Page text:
The Division Verdict – Fun Game, But Might Lack Longetivity
I would highly recommend this game for those who are burnt out on traditional MMOs. I have played many different MMOs, from Everquest, to World of Warcraft, to various smaller ones such as Dark Age of Camelot, Warhammer Online, and Planetside, to name just a couple. I had really lost interest in the traditional MMO set up though, and this shooter-based RPG revitalized the genre for me. People coming from a more FPS background might find the game a bit jarring given how a “boss” might take up to 10 clips to take down, but since games like Mass Effect and other shooters have situations like this, it was not too much of stretch for me.
So far, I am having blast playing the game though. Many people attribute the fun of this game to the “loot-drip” it has, meaning, consistently having minor equipment upgrades drop, to keep people wanting to find more. For me, while this is entertaining, I would rather have a game with good substance, story, and gameplay, and I think The Division is doing well in all those categories so far.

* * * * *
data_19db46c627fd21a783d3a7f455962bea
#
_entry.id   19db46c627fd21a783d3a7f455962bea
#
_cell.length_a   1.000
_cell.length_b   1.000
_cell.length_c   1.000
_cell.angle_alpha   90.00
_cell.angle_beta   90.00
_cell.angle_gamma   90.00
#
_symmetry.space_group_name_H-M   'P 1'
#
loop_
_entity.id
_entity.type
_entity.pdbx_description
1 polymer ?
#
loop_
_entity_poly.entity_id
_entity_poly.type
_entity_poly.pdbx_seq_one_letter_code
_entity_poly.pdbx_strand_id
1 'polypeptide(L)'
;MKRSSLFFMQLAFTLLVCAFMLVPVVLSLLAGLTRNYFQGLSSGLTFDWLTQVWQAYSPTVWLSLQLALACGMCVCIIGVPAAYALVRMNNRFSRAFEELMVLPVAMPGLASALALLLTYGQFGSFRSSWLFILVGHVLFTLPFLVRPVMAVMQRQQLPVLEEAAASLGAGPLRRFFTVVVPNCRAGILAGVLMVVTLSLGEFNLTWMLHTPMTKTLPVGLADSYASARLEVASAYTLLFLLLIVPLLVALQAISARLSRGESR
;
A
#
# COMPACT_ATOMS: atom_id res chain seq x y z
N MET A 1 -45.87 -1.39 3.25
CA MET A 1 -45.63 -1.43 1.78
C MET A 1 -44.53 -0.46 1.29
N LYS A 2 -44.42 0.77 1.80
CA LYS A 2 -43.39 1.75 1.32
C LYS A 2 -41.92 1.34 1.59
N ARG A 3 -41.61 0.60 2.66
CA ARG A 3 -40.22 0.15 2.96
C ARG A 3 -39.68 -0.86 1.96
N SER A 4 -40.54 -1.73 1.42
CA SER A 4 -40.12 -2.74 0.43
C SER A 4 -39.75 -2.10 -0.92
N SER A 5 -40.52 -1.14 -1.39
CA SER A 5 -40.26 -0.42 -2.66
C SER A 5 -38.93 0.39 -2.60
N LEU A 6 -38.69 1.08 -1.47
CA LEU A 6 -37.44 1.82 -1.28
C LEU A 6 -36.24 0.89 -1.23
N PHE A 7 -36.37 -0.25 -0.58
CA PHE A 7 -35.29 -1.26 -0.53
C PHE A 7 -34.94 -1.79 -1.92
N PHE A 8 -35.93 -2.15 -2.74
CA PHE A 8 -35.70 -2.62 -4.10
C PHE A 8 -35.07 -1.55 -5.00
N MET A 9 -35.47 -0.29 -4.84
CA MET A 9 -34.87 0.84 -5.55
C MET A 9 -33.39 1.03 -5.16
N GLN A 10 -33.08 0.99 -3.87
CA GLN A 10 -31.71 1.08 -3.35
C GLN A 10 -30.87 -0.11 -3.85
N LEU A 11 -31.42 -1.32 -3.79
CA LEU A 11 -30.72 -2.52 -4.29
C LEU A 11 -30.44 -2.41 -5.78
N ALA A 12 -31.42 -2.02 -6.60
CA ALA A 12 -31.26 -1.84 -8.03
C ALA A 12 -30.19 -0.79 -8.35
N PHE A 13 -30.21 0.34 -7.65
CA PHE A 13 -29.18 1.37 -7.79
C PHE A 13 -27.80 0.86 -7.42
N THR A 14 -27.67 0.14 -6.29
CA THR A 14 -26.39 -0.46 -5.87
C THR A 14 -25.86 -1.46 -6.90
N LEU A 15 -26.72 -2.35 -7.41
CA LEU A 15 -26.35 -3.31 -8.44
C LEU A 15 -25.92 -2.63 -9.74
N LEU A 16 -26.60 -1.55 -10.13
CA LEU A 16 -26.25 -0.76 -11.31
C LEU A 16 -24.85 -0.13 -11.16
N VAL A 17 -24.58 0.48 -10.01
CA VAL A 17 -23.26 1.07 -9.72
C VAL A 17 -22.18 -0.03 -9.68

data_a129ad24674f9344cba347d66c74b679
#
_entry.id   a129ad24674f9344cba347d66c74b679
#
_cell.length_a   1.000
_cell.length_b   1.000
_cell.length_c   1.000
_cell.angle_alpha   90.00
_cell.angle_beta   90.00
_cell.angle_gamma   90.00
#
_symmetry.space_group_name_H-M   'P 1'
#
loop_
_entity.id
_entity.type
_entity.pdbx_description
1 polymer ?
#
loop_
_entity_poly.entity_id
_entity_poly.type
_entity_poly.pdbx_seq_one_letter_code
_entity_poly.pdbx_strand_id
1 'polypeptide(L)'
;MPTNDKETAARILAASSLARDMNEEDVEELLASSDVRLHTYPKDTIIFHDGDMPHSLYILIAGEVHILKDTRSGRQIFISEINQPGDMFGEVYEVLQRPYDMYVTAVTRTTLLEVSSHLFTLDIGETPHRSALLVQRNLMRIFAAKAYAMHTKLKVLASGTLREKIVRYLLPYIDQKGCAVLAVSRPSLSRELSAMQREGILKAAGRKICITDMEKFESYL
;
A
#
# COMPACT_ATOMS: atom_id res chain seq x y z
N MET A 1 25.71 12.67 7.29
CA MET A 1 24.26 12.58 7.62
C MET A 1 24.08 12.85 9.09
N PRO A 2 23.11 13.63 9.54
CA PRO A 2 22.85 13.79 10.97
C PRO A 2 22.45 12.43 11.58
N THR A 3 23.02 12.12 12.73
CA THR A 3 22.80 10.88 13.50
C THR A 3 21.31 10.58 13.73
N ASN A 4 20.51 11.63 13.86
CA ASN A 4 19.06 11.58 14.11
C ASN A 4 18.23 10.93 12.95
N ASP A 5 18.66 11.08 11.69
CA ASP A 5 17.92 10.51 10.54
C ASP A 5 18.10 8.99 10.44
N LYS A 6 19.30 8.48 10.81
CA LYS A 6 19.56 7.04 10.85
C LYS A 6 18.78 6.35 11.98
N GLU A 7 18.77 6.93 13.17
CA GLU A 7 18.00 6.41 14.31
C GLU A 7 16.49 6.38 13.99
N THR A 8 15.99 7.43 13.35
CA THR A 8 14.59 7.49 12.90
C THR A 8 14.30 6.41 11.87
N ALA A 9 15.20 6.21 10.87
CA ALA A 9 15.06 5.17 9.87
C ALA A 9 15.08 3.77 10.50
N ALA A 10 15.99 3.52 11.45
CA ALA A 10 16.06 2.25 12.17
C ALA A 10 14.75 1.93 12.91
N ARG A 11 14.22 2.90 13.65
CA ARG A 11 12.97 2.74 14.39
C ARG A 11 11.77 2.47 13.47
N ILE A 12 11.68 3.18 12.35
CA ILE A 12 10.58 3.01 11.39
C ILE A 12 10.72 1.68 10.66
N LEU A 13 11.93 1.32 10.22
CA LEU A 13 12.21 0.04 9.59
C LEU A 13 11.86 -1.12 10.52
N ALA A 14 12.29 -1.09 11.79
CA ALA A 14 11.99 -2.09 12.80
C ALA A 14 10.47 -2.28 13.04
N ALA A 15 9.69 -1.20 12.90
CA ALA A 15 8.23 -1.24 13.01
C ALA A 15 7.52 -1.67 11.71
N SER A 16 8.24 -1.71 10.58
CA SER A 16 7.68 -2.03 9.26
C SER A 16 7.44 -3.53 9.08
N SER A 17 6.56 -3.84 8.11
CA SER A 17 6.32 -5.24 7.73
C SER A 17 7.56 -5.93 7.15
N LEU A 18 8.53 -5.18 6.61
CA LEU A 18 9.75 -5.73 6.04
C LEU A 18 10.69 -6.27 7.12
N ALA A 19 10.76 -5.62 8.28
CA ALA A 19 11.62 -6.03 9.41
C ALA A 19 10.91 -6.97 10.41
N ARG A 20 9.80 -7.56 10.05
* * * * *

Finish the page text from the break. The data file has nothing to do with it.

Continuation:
The game does seem to get a little stale in end game though, which hopefully will be spiced up with additional content. Having maxed out at thirty, the only real options for end-game play is to journey into the Dark Zone, or grind out missions to gain special credits for better gear. While I anticipate a bit of a grind when reaching the level cap, it does sort of put me back in those days of World of Warcraft where you have to grind out dungeons daily in order to advance your character.
I think the game is certainly a fun run through, all the way up to level 30. That on its own is probably worth a play for myself. I just am not sure I really want to grind out gear, as the game slowly drips better and better upgrades to me, one expansion at a time.
For a final score, I would give the game a 7 out of 10, primarily deducting because of the confusing stats system and the potential lack of longevity for the game. Gameplay really kicks in around level 10, and the graphics are beautiful. Player interaction is great for the casual gamer as well as the hardcore.
Check out the official The Division TV Spot here:
The Division is playable on PlayStation 4, Xbox One, and PC.